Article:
With the shops full of pink bouquets of flowers, fluffy slippers, best mum mugs and aisles full of cards, it’s difficult to avoid the fact that Mothering Sunday is coming this weekend.
For many, it’s a day of being spoiled by their families in appreciation for everything they do.
However, it’s also a difficult day for lots of women. Those who want to be a mum but are struggling to conceive; those who’ve lost a child; those whose mothers are no longer here. And even for those who are mums themselves, the day can be tough – mums whose own mums have died, mums who are estranged from their mothers, single mums of young children or widowed mums who don’t have a partner to organise special treats on the day, among them.
Here, nine mums explain why the day can be emotionally frought for them, as well as offering advice for others in a similar situation.
If Mother’s Day is difficult for you and you would like to share your story, or if you have advice to offer other mums, then please do so in the comments below, on the Cardiff Mummy Says Facebook page or by tweeting me on @cardiffmummy
When your mum has died
Lucy of Real Mum Review
“I find Mother’s Day extremely hard. I lost my mum in 2013 to cancer and whilst I love celebrating being a mum myself, the gaping hole I feel when my mum isn’t here is huge. All over Facebook you see people celebrating their mothers and I just feel sad and slightly envious that mine isn’t here too and was taken too soon. My advice would be what my mum would always say to me: “Life isn’t a practice run, live every day as if it’s your last”. I know she would be so proud of me as a mum to two beautiful girls, and so this Mother’s Day I will think of her and be thankful that she taught me everything she knew. Oh and apologise for being such a picky eater as it appears what goes around comes around.”
You can read Lucy’s tribute to her mum here.
Lisa of Lee Lee Loves
My mum passed away in 2010 when I was 20, what I find the hardest is knowing she’ll never meet my little boy. I can’t deny a slight pang of jealousy that she got to know both of my sister’s children but not mine. I find it’s easier to distract yourself when you’re a mum as you have your own children to think of.
She writes, “Since becoming a mother myself I no longer think of Mother’s Day as a day to hide from what’s going on around me but choose to embrace it, because I am a mum. It’s only right I spend the day basking in the glory of the tiny human I created whilst enjoying some cheeky chocolates.
You can read her post on Mother’s Day without a mum here.
Lindsay of Newcastle Family Life
I lost my mum when I was younger. She died in a freak accident. I really don’t like Mother’s Day now; even though I am a mum myself I don’t really celebrate it. The thing that I don’t like the most is seeing all the cards and gifts in the shops in the lead up to Mother’s Day as I never have anyone to buy them for.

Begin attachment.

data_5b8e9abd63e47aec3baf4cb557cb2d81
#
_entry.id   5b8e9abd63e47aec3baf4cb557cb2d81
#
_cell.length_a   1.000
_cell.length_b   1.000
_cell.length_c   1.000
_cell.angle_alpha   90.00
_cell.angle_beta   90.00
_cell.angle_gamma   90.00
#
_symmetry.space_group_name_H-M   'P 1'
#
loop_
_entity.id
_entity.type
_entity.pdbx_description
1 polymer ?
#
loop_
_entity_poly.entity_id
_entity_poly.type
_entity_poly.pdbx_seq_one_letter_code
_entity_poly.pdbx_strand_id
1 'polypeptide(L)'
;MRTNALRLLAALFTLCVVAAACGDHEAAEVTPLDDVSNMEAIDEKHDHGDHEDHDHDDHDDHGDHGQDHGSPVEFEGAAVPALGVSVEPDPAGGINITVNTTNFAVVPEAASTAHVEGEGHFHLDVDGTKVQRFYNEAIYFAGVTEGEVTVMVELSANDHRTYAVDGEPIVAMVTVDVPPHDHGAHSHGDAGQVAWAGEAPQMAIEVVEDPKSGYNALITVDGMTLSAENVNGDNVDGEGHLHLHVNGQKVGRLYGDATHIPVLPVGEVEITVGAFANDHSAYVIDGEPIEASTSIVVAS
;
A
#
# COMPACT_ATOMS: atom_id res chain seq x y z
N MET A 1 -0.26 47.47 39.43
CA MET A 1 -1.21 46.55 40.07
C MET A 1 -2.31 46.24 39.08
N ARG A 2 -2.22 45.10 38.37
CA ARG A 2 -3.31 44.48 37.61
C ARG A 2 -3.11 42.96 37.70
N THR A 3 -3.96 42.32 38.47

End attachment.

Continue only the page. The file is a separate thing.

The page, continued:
We normally just have a quiet day at home as I can never face going out for a meal and I avoid all the card and gift shops in the run up to Mother’s Day. I do try and enjoy the day for my children though as they make such an effort to try and make me happy.
Beth of Twinderelmo
I sadly lost my mom a few years ago to cancer. I still buy her a present and a card yet knowing it’ll never be opened and read is always so hard. It’s such a bittersweet day as whilst I have my own children, there’s so much all around reminding me what I no longer have. I always take time to go see her with my sister. It annoys me when people moan about Mother’s Day as I’d give anything to send another tacky teddy or garish card, knowing there was something there to receive it.
When you are estranged from your mum
Angela of Adventures in Websterland
My Mum left the family home when I was nine. I don’t really have any good memories of the time she lived with us. I didn’t see her for almost 20 years and we tried several times during my adulthood to form some sort of relationship. She was a total stranger to me and we failed to make any lasting connection. I found out through social media that she had passed away and still to this day nobody has been in touch to actually tell me. I’ve struggled with Mother’s Day for many years; this year is no different. I’ve learnt that I need to allow myself this time to grieve for the fact that I didn’t have a mother and for the relationship I will never have. I was instead blessed with four wonderful children who have each taught me about being a mother myself. My advice would be if you are struggling, let yourself feel it, cry all the tears and then surround yourself in the love you do have in your life.
Vicky of Being Tilly’s Mummy
Seven years ago, when I was pregnant with my 4th child, it was my birthday and we were supposed to be going out for a meal. My mum said to me “yes I will come but if you talk about ‘THAT baby’, Zach (my son who was 15 at the time) joining the army or Christmas (it was 22nd November) then I will get up and walk out.” I told her not to come and I never saw her again. So Mother’s Day is difficult for me because no matter how much hate there is for the life choices I make with my family, I do miss not having a mum. My oldest daughter is 24 and she makes it extra special for me.